Top 7 Tools to Find Spotify Playlist Curators (2022)


Want to find Spotify playlist curators?

These seven tools make it a heck of a lot easier:

  1. Artist.Tools
  2. PlaylistSupply
  3. Playlist Map
  4. Playlist Radar
  5. Sonar
  6. Indie Spotify Bible
  7. Chosic

Want to know which tool is right for you? Keep reading.

The idea behind tools to help you find Spotify playlist curators

If you’re an artist looking to get more streams on Spotify, you’ve probably realized that there are two basic promo tactics you can try: 1) running ads to your songs and 2) pitching your songs to Spotify playlists.

Both tactics put your music in front of new ears. Run good ads, and you’ll see highly engaged streams (albeit at a fairly high cost). Get on a good playlist, and you’ll see an ego-boosting spike in streams (albeit probably with lower engagement rates). A lot of music marketers heavily favor one of these methods and deride the other. But I’m of the opinion, based on personal experience, that while both methods have pros and cons, they ultimately both work (and, actually, I think they work best when run in tandem).

I might be boring you at this point. If you’re reading this, here’s the takeaway you probably care about, put simply:

No, playlist pitching isn’t a scam, and yes, it definitely can work.

But it takes a ton of work.

You’ve got to find playlists that are a good fit for your music, then you’ve got to find the contact info of the curators for those playlists, then you’ve got to reach out to those curators asking them to include your music in their list. And you’ve got to do all of this in a world where the average response rate on a pitch is, at most, 5-10%. (Usually, it’s lower.)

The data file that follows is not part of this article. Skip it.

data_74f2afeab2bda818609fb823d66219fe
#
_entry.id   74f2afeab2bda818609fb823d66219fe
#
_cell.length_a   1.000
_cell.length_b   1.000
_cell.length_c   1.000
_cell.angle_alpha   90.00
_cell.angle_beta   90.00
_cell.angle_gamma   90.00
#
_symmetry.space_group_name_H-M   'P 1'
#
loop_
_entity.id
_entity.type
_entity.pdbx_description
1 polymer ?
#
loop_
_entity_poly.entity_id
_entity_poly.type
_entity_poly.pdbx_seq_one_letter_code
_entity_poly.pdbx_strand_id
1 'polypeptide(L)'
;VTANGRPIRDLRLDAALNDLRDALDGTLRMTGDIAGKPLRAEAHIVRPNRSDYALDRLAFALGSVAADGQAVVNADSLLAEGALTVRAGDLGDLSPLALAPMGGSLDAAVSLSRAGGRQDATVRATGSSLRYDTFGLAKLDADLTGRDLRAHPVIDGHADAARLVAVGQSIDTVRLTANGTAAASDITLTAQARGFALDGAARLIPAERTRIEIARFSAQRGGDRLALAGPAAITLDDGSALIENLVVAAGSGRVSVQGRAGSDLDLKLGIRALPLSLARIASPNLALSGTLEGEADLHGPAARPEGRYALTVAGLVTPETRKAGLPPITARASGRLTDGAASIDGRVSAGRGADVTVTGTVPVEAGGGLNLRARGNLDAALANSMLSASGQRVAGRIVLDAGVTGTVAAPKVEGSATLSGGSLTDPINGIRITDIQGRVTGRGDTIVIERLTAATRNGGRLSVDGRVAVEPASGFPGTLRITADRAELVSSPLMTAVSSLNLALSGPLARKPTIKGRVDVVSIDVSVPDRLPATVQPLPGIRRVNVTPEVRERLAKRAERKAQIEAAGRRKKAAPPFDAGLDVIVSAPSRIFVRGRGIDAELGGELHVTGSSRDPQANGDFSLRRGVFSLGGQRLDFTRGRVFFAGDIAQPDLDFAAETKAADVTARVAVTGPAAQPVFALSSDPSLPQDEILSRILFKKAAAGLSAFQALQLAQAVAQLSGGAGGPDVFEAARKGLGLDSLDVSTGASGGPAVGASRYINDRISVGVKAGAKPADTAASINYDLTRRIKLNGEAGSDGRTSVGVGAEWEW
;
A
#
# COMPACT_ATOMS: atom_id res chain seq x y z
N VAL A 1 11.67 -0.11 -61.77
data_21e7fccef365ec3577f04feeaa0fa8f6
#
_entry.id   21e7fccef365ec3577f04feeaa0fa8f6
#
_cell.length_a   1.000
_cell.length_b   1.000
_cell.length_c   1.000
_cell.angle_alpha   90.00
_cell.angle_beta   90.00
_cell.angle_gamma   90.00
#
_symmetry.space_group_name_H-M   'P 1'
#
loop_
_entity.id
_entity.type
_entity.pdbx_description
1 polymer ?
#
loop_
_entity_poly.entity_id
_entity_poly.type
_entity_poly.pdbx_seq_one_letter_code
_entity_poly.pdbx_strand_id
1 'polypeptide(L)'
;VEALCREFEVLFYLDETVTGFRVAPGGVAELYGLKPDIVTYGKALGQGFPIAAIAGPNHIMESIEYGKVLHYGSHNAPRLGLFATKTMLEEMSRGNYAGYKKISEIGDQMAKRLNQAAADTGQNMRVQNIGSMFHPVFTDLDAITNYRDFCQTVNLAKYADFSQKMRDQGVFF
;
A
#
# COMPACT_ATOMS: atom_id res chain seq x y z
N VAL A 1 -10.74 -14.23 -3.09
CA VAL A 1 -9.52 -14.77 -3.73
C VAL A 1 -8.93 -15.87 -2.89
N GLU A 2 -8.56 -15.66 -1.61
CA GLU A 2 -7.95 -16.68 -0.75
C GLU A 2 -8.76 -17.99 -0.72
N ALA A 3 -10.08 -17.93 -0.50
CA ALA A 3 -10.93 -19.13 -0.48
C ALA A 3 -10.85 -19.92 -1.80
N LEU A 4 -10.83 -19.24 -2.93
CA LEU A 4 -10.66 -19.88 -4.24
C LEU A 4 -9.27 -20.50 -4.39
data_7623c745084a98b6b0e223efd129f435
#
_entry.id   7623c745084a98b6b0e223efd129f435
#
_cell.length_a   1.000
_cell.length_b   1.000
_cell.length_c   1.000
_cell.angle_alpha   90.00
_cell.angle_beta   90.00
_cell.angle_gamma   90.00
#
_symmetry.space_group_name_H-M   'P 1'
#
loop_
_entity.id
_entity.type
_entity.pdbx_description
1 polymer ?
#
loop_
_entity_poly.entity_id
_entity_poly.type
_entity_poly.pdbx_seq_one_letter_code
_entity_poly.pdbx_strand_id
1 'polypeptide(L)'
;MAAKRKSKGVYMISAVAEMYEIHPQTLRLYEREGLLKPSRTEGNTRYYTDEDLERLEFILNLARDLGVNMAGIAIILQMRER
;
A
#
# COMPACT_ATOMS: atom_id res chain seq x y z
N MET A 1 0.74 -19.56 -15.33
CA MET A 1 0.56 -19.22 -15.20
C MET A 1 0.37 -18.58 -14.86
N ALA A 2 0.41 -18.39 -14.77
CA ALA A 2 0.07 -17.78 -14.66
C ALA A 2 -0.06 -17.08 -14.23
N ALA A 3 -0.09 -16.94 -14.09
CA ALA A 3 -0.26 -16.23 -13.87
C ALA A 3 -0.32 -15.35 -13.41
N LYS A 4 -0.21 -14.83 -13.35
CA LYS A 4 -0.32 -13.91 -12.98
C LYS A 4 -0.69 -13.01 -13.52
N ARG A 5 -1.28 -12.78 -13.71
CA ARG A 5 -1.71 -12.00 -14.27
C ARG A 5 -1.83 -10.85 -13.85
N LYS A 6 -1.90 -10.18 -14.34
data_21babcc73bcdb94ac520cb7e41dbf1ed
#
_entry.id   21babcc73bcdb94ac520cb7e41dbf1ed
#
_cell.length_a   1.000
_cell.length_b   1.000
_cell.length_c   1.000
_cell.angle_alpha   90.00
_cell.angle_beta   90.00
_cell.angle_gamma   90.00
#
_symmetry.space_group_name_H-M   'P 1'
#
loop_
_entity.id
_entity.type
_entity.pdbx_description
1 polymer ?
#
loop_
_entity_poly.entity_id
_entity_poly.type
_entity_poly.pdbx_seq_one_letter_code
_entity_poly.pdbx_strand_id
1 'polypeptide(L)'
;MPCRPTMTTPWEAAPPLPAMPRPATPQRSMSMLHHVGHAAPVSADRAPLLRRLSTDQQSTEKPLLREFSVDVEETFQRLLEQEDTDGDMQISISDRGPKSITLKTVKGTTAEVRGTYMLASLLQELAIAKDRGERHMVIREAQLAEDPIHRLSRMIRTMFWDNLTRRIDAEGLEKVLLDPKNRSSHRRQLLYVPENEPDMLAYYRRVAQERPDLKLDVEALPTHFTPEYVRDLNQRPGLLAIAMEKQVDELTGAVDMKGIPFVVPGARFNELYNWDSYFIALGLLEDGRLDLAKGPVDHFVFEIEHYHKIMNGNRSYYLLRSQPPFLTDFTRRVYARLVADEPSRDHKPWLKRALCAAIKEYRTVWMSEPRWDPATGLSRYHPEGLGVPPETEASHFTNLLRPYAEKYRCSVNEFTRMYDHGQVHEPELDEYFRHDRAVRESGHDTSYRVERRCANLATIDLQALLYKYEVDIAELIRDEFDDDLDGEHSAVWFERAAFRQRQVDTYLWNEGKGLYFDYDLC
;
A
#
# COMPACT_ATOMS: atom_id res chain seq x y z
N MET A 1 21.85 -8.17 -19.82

In other words, you’ve got to pitch 100 playlists to hopefully get your song placed on five of them. It’s a numbers game, and it takes a long time.

That’s where these tools come in.

Basically, the tools listed below help you to do the first two steps in the process I just walked through: 1) Find relevant playlists for your music, and 2) find contact information for the curators of those playlists.

How the tools work

Each tool works slightly differently, but in general, the premise is this: You input some kind of search criteria, and the tool gives you a list of playlists / curators that match. Say you’re making sad bedroom pop, for example; in most of these tools, you can plug that exact keyword into a search bar, and the tool will spit back a list of relevant playlists to pitch.

Cool, right? Hey, I think it is. And if you’re trying to get your music on Spotify playlists, this is an objectively awesome way to save a ton of time.

Okay – with all of that context laid out, let’s get into the list of the tools that actually do this stuff.

If you’re looking to find Spotify playlist curators, here are the top six tools I’d recommend checking out.

1. Artist.Tools

Free tier?Artist Tier Price
Yes$15 / month

The brief:

This one’s my favorite. It’s the one I use personally. And yes, the link up there is an affiliate link.

Backstory: I’ve been using artist.tools for about a year now to run my own playlist pitching campaigns and to check Spotify playlists for quality. It’s been great, and it keeps getting better.